What We Told Our Daughter About Suicide

Here’s the latest from Practicing Mental Illness:

There were cops combing the neighborhood and all the kids were rushed inside.  We had to tell her something. A man from a block over had shot himself. 

I was walking the dogs and saw a few patrol cars parked in front of the apartment building just behind our house.  We live in Philadelphia and, like in any city neighborhood, to see a group of officers standing around isn’t that big of a deal. The kids were playing in the street we live on.  Our daughter is lucky.  There are 14 girls on the block so there’s always someone out playing.  Especially on a beautiful Friday evening.

Then the SWAT team showed up.

A mom got a citizen’s alert that there was a man threatening himself with a gun nearby, so all the kids were rushed into their houses. Our daughter popped inside and told us something was going on but nobody was talking about it. We played Pictionary while the officers found the man dead just down the street.  A detective who lives on the block told us about the suicide.

When everything settled down and the police called an all clear, our daughter didn’t want to go out again.  She asked us what happened.

None of the kids knew, and none of their parents were talking.

My wife and I decided to tell our daughter that a man from the apartments killed himself. She asked if we knew him, but we didn’t.  Then she asked why he did it. We told her he must have been very sad and very lonely. We told her that while it’s normal to feel sad and lonely sometimes, if it ever gets so bad that it feels like she should hurt herself she should talk to us, or a teacher or a friend.  Talk to someone.

There’s always someone to talk to.  There are even phone numbers you can call.  Unfortunately, this man didn’t reach out.

I’ve been there.  I tried to kill myself.  I know the loneliness can be so bad that it seems no one can help, and you stop talking to anybody.  Or you talk a lot but don’t say anything.  You just give up.  We have since told our daughter that.  It was a long talk with a lot of questions and long pauses. She’s still has that childhood spark of innocence, and while life gets harder with every year, for her it’s still magical. For me it’s still magical. We share that.

She asked how the man did it.  We told her he shot himself.

With a gun?  She asked.  She said that was stupid.  She thought it was the stupidest thing she’d ever heard.  We told her again that he must have been very sad, and yes, it was a stupid thing to do. She said, “thank you, mommy.  Thank you, daddy.”  The other parents weren’t talking about it.  She was glad to know.  She was glad we trusted her.

At bedtime she was restless and upset.  She said she had read a scary graphic novel and she couldn’t get it out of her head.  We asked her to tell us the story.  Talking about it will make it go away. She said that can’t be true.  She wouldn’t do it.  She was trying to figure things out.  She shook and breathed heavy.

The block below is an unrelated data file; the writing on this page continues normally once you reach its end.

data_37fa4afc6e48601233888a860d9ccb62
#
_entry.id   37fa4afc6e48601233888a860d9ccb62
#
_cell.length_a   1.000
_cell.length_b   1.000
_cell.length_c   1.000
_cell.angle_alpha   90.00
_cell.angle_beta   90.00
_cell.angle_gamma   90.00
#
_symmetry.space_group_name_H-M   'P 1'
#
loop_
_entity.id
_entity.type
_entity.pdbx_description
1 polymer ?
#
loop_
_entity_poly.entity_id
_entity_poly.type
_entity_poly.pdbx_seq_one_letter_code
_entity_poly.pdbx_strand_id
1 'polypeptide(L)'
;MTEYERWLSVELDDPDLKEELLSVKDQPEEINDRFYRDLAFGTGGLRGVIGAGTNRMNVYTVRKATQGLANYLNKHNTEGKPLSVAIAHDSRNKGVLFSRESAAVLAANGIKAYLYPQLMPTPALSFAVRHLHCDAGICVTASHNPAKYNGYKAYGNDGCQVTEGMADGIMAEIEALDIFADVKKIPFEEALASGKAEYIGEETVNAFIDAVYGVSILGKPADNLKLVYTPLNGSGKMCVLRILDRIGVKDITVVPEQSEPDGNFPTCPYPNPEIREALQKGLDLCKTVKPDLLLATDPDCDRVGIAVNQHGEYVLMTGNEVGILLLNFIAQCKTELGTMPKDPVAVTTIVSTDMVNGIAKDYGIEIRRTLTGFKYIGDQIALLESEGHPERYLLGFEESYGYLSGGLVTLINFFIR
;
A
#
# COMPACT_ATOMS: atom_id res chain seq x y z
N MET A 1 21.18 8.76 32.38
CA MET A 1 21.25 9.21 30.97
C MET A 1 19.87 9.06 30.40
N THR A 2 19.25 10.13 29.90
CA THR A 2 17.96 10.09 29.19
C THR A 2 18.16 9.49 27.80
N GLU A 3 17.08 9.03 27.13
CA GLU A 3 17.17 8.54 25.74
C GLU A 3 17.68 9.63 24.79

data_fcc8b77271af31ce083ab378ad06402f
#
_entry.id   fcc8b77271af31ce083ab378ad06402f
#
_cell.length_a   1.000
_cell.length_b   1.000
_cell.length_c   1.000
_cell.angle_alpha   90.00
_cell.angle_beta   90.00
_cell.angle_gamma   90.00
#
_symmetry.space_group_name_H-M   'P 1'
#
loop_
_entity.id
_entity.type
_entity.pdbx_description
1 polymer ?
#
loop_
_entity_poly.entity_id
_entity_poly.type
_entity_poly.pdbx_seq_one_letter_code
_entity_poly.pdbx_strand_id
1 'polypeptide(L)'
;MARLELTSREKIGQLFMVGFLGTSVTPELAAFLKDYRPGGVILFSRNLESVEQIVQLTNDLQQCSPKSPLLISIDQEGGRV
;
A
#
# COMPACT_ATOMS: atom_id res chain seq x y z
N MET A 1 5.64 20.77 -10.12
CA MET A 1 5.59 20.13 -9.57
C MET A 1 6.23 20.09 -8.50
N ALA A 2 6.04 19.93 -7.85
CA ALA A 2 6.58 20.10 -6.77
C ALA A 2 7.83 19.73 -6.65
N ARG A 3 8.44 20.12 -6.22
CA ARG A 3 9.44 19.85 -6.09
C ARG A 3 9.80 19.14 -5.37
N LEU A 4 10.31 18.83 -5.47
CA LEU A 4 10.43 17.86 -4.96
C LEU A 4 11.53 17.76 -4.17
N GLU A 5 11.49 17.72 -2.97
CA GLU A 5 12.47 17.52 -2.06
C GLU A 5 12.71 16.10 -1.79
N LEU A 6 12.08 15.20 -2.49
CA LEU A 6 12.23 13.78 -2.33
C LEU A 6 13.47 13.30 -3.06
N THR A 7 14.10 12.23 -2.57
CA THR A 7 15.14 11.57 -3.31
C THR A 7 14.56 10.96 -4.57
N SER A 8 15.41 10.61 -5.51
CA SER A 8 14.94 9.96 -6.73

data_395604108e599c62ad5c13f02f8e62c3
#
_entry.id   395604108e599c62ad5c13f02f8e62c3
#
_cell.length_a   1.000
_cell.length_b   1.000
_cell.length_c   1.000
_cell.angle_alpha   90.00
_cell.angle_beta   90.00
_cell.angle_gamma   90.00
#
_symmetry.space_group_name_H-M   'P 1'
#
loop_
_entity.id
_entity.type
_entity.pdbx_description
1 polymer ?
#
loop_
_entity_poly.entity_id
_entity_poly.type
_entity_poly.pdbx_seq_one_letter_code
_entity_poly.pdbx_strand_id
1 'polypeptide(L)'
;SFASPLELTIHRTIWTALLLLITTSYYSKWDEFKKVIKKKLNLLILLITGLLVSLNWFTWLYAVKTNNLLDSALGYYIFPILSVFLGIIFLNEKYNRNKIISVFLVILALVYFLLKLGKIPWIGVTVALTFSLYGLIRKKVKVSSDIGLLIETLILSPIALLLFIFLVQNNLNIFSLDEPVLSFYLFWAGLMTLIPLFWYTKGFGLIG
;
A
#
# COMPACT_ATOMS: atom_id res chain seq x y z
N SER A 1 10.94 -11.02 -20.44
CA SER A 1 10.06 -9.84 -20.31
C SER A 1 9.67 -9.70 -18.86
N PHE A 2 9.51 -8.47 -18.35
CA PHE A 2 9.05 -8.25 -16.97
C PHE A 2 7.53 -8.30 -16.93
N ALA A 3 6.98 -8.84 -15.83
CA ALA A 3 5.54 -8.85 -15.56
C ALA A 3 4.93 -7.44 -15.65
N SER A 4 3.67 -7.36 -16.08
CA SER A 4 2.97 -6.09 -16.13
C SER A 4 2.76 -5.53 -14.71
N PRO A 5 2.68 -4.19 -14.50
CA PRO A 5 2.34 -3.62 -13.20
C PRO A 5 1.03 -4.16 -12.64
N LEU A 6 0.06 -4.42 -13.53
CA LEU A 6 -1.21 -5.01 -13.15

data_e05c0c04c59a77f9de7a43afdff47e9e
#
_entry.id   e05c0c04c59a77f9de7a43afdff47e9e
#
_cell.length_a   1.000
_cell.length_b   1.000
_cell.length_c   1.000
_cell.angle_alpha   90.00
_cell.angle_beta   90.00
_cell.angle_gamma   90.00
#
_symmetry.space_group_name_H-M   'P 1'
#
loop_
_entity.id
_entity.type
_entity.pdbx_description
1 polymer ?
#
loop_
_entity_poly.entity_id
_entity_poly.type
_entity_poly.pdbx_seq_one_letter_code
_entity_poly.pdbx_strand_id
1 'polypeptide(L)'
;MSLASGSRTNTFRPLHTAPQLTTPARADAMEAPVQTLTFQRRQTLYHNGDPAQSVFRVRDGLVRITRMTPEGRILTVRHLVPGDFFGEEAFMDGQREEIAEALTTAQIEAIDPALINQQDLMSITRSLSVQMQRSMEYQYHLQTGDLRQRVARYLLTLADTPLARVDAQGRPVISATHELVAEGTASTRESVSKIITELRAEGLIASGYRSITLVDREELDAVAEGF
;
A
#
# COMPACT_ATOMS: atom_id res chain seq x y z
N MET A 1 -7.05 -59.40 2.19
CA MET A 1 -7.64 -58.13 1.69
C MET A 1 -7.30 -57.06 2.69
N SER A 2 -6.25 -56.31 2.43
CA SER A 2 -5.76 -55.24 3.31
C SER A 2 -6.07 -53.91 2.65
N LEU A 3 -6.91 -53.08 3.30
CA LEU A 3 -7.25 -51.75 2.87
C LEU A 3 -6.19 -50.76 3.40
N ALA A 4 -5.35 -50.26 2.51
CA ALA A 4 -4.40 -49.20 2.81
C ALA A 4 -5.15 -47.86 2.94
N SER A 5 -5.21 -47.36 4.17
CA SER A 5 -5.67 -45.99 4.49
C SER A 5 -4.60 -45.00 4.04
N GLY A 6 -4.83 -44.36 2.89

The hardest thing about being a parent is teaching your kid that it’s OK to talk.  The hardest thing about being an adult is realizing, having the confidence, that it’s OK to talk. Keeping things bottled up inside is a sure path to suffering.

Our daughter talks to us a lot, but on her time.  You can’t force someone to open up.  You have to be patient.  Parents want to be their kid’s best friend, but you can’t be, and maybe you shouldn’t be.  You just have to establish a relationship where they’re free and willing to talk.

Our daughter had a hard time settling down.  I lay with her and stayed there until she went to sleep.  The next day all the kids were outside playing again.  Ours knew what happened and was healthy for it. Every generation fears the next one is growing up too fast.  But as always, kids deal with what they can on their own time.

A man we’d surely seen out and about was gone.  Someday our daughter will understand.  But at least now she knows.  She doesn’t resent some big secret we’re keeping from her.

The next night she slept just fine.

If you’re thinking of suicide, please call the National Suicide Prevention Lifeline at 800-273-8255.

Getting Older With Bipolar

We’re still meeting on Zoom on Thursdays to talk about our experiences with mental illness. I’ll be there again this week, Thursday at 7:00p EST. Stop in to talk or to just sit with someone who has been there. Discuss what works and what doesn’t. Meditate a little. Please join us. You can find the Zoom link here.


For St Paddy’s Day I thought I’d turn to the Irish. In the middle ages Irish monks revisited prayer and meditation techniques used by the Desert Fathers of the early church. They used a short prayer, an excerpt from a psalm, as their point of focus. The prayer becomes a mantra and a window to greater truth as it is silently repeated and contemplated to anchor the attention. This method of meditating can be transcendent. You can find details here.